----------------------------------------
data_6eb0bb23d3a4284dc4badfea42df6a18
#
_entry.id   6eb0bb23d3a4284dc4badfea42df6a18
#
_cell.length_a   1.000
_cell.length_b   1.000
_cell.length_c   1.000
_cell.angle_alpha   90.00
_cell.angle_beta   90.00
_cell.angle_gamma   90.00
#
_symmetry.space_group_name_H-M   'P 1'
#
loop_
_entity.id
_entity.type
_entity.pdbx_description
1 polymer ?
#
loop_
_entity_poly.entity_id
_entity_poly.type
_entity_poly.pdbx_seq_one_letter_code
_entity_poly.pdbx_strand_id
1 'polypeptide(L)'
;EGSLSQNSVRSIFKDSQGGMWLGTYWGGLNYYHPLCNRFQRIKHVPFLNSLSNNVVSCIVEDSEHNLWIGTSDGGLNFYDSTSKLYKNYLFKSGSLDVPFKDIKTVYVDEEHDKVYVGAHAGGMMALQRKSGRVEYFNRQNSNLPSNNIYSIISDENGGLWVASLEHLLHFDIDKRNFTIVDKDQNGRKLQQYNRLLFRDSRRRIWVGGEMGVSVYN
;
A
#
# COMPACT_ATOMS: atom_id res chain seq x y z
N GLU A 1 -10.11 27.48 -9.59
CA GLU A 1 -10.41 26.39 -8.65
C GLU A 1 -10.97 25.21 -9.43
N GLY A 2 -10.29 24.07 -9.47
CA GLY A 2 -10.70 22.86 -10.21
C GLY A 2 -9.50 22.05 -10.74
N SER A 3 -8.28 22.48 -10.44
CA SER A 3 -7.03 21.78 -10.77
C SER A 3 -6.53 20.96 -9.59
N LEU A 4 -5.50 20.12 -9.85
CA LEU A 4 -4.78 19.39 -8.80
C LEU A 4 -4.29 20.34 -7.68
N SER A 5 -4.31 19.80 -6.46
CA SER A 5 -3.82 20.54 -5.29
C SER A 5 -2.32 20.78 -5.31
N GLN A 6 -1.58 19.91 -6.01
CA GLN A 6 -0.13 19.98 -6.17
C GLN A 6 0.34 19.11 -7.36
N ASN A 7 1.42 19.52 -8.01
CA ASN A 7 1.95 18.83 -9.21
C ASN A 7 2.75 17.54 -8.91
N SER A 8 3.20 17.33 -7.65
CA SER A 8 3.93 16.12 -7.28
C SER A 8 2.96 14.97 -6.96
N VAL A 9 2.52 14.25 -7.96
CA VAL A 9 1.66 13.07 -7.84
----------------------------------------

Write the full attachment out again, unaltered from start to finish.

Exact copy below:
data_6eb0bb23d3a4284dc4badfea42df6a18
#
_entry.id   6eb0bb23d3a4284dc4badfea42df6a18
#
_cell.length_a   1.000
_cell.length_b   1.000
_cell.length_c   1.000
_cell.angle_alpha   90.00
_cell.angle_beta   90.00
_cell.angle_gamma   90.00
#
_symmetry.space_group_name_H-M   'P 1'
#
loop_
_entity.id
_entity.type
_entity.pdbx_description
1 polymer ?
#
loop_
_entity_poly.entity_id
_entity_poly.type
_entity_poly.pdbx_seq_one_letter_code
_entity_poly.pdbx_strand_id
1 'polypeptide(L)'
;EGSLSQNSVRSIFKDSQGGMWLGTYWGGLNYYHPLCNRFQRIKHVPFLNSLSNNVVSCIVEDSEHNLWIGTSDGGLNFYDSTSKLYKNYLFKSGSLDVPFKDIKTVYVDEEHDKVYVGAHAGGMMALQRKSGRVEYFNRQNSNLPSNNIYSIISDENGGLWVASLEHLLHFDIDKRNFTIVDKDQNGRKLQQYNRLLFRDSRRRIWVGGEMGVSVYN
;
A
#
# COMPACT_ATOMS: atom_id res chain seq x y z
N GLU A 1 -10.11 27.48 -9.59
CA GLU A 1 -10.41 26.39 -8.65
C GLU A 1 -10.97 25.21 -9.43
N GLY A 2 -10.29 24.07 -9.47
CA GLY A 2 -10.70 22.86 -10.21
C GLY A 2 -9.50 22.05 -10.74
N SER A 3 -8.28 22.48 -10.44
CA SER A 3 -7.03 21.78 -10.77
C SER A 3 -6.53 20.96 -9.59
N LEU A 4 -5.50 20.12 -9.85
CA LEU A 4 -4.78 19.39 -8.80
C LEU A 4 -4.29 20.34 -7.68
N SER A 5 -4.31 19.80 -6.46
CA SER A 5 -3.82 20.54 -5.29
C SER A 5 -2.32 20.78 -5.31
N GLN A 6 -1.58 19.91 -6.01
CA GLN A 6 -0.13 19.98 -6.17
C GLN A 6 0.34 19.11 -7.36
N ASN A 7 1.42 19.52 -8.01
CA ASN A 7 1.95 18.83 -9.21
C ASN A 7 2.75 17.54 -8.91
N SER A 8 3.20 17.33 -7.65
CA SER A 8 3.93 16.12 -7.28
C SER A 8 2.96 14.97 -6.96
N VAL A 9 2.52 14.25 -7.96
CA VAL A 9 1.66 13.07 -7.84